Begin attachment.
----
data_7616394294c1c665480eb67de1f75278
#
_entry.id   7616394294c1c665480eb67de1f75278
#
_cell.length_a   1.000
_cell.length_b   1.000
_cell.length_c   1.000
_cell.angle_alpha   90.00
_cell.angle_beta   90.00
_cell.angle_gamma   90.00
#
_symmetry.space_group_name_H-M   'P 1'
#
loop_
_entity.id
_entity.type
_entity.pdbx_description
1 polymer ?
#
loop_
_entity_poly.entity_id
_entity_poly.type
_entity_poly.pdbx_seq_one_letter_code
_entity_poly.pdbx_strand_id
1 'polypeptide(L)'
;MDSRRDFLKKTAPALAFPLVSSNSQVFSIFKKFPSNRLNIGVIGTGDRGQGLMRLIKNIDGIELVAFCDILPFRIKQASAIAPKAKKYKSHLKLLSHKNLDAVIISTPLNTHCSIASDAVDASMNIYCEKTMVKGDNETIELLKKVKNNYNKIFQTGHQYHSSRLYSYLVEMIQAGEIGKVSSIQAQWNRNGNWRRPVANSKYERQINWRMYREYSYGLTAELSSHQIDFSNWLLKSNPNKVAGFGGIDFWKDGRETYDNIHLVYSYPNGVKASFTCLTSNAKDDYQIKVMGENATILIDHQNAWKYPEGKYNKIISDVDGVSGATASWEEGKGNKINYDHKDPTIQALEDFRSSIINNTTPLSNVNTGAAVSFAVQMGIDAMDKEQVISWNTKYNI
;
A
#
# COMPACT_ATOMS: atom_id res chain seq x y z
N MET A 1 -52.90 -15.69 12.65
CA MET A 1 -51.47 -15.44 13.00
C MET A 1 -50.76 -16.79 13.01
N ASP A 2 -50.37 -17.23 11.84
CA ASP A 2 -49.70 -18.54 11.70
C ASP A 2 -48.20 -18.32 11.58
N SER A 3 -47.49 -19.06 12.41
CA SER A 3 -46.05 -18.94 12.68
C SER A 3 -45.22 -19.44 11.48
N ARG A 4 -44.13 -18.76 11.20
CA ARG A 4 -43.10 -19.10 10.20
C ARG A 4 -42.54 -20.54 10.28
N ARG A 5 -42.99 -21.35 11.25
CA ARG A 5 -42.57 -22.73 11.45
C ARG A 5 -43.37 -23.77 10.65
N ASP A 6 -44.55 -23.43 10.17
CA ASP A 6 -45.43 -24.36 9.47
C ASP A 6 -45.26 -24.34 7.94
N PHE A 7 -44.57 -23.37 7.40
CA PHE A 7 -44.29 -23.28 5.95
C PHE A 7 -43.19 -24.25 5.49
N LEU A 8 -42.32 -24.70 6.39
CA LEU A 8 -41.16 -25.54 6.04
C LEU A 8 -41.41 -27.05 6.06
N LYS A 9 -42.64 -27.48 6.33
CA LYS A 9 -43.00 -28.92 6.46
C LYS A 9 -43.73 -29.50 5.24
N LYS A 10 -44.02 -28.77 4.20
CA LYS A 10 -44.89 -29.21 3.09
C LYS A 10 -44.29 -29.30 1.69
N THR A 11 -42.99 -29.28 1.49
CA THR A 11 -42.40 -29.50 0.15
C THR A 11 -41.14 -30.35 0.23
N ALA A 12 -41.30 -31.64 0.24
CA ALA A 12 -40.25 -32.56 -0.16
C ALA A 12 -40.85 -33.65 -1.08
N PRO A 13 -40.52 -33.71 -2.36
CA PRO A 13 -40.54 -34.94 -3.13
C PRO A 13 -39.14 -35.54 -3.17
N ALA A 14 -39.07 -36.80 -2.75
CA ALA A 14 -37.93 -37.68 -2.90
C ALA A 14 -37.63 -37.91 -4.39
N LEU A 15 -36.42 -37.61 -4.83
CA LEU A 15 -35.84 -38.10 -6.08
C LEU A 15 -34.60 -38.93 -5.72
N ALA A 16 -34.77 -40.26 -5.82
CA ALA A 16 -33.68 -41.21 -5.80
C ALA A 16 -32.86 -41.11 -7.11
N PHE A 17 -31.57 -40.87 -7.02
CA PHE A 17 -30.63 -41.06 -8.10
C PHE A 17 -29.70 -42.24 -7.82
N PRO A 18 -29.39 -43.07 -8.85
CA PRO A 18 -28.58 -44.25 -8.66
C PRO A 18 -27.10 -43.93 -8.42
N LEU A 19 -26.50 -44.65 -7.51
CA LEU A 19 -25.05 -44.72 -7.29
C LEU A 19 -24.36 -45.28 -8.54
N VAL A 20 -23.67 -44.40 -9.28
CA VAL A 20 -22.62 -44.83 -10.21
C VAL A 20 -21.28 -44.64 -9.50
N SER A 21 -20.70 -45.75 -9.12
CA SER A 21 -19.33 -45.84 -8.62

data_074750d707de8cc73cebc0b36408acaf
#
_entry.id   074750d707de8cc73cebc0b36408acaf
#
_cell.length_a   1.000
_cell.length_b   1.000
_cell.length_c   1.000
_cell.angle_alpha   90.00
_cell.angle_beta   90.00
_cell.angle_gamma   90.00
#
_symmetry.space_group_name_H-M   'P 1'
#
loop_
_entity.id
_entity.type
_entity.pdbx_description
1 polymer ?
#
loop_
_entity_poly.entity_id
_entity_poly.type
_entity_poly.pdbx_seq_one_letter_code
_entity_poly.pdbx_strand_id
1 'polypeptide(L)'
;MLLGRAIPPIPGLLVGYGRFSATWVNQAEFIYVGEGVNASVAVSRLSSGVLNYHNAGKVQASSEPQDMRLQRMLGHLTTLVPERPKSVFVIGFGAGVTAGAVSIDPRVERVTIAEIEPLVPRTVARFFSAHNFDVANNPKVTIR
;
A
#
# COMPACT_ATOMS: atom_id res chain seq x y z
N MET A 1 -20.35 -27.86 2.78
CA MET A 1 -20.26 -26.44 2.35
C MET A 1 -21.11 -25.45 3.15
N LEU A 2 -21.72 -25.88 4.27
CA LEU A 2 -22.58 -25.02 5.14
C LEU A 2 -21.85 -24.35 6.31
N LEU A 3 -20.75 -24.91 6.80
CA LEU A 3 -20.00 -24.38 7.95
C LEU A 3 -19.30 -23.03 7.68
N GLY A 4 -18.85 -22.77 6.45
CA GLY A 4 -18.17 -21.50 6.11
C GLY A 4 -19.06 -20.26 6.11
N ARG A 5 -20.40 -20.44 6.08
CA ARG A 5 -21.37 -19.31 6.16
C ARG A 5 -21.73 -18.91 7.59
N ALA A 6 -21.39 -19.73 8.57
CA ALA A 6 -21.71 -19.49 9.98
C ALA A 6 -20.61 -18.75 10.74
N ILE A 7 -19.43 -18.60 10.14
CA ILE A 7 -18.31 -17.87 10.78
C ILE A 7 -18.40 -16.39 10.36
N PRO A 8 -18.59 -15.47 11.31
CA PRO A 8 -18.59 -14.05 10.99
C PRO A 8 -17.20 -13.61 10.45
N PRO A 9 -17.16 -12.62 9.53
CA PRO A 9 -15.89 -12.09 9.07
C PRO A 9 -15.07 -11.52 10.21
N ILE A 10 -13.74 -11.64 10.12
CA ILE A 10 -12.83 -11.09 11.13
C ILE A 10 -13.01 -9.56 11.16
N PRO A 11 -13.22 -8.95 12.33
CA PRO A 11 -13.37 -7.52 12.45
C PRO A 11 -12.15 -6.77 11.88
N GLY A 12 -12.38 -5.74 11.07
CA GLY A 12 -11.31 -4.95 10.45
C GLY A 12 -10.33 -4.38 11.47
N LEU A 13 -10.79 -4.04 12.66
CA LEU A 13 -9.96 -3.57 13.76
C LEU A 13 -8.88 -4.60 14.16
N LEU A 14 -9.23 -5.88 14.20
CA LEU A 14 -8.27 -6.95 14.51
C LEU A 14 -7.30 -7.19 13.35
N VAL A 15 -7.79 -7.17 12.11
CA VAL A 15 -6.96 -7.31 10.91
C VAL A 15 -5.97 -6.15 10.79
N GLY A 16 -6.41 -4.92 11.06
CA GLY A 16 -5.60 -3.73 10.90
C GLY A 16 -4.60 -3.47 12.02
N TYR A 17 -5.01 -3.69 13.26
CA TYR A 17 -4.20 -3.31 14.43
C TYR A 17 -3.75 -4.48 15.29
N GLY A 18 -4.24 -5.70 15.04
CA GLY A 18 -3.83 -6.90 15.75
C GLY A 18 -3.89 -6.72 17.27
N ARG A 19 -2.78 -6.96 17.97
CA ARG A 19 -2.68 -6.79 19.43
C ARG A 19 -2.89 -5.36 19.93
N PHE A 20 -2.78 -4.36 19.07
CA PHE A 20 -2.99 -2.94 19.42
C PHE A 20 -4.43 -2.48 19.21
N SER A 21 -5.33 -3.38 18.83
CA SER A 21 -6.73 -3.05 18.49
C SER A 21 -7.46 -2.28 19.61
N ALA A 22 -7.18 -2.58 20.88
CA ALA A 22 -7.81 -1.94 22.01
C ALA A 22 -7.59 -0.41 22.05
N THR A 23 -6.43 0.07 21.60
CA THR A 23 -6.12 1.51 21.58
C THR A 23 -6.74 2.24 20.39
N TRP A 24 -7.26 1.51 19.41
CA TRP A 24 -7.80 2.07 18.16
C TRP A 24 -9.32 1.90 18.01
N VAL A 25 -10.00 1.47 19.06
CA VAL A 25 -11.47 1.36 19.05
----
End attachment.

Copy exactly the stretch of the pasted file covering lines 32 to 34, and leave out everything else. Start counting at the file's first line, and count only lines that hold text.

CA MET A 1 -51.47 -15.44 13.00
C MET A 1 -50.76 -16.79 13.01
N ASP A 2 -50.37 -17.23 11.84